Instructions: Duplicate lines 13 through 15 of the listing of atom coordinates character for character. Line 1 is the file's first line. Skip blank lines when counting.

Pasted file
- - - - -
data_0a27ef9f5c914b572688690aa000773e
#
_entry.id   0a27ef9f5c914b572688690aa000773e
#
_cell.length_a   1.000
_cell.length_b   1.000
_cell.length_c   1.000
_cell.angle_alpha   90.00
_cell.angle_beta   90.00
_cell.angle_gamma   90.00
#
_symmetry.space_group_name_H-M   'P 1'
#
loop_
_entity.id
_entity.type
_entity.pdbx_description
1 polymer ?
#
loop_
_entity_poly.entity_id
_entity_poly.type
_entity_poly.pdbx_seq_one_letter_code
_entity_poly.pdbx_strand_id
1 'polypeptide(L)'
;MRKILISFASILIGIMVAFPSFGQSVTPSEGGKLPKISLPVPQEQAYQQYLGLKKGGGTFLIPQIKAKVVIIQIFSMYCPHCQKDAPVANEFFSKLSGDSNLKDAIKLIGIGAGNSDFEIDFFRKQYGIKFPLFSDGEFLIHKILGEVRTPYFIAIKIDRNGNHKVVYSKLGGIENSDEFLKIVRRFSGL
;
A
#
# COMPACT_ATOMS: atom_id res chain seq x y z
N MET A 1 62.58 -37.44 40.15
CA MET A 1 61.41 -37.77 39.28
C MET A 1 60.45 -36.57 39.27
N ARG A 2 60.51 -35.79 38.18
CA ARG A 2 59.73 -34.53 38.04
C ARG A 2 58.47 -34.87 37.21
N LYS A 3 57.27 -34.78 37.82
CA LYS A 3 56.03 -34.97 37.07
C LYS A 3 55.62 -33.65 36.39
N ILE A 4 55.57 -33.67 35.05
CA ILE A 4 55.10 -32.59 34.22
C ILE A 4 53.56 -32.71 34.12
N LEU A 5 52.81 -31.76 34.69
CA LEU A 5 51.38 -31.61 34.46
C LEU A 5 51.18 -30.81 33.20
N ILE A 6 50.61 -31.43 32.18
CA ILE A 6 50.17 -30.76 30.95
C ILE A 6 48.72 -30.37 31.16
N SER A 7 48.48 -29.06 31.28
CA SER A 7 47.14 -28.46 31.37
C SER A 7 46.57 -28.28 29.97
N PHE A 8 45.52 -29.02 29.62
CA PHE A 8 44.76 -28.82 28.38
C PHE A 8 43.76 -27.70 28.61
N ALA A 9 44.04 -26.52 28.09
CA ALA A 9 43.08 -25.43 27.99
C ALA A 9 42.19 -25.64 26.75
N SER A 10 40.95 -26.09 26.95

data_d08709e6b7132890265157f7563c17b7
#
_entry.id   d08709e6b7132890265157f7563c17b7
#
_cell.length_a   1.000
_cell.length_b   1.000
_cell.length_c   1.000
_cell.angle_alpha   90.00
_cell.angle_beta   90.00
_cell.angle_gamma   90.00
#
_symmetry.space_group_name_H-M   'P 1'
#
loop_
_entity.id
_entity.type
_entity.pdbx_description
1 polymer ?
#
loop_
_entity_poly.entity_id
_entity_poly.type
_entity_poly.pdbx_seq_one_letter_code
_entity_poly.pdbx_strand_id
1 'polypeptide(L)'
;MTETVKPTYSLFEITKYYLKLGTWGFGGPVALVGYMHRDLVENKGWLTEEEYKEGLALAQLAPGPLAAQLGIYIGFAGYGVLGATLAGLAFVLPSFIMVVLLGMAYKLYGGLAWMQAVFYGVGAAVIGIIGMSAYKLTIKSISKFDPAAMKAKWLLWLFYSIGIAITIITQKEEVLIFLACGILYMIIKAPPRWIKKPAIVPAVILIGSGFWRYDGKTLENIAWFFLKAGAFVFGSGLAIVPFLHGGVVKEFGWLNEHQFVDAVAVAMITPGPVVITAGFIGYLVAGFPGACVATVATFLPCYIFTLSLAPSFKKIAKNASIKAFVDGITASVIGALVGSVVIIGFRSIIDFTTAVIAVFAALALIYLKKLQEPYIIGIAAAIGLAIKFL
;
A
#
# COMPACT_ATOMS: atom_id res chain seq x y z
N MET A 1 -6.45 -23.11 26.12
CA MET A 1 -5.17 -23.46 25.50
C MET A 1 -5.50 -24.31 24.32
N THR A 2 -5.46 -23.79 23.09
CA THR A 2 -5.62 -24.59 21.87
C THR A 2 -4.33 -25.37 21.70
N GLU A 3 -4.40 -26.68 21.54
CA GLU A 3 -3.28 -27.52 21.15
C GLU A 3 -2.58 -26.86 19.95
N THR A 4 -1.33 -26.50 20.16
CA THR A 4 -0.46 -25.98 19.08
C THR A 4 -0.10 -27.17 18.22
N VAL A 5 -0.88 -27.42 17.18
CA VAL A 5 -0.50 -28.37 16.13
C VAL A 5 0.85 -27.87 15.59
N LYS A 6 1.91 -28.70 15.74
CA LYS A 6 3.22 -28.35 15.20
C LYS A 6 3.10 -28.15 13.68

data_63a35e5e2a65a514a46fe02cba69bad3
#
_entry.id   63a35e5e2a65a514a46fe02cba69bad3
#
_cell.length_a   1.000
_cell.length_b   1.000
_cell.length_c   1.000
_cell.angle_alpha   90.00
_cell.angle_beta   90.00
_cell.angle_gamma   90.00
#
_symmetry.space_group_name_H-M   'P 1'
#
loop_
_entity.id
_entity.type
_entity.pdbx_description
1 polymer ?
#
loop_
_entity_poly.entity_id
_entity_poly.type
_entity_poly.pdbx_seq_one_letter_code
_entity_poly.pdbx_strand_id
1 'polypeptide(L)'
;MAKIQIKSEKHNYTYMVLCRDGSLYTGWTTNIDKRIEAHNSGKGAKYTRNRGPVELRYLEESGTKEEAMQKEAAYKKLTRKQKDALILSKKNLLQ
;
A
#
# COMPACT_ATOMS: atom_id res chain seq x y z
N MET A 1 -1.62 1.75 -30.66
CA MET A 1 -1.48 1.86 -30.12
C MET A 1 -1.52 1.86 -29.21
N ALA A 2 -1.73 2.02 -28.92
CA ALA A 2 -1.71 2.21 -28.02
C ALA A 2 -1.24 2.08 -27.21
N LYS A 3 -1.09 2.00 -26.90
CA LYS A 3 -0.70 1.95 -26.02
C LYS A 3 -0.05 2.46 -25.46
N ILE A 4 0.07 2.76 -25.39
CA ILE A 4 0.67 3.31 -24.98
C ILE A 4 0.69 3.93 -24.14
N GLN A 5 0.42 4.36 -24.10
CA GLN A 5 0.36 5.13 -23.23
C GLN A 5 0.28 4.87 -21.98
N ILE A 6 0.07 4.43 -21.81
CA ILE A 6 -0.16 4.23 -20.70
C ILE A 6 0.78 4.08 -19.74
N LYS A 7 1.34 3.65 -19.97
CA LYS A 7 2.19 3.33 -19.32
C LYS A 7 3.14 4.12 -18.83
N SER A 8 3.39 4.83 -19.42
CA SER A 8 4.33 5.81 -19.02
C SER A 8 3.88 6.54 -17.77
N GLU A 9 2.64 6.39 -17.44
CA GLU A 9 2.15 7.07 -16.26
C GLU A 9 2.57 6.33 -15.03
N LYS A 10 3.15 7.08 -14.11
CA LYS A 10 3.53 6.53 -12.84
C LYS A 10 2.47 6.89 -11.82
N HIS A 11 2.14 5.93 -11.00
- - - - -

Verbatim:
#
loop_
_entity.id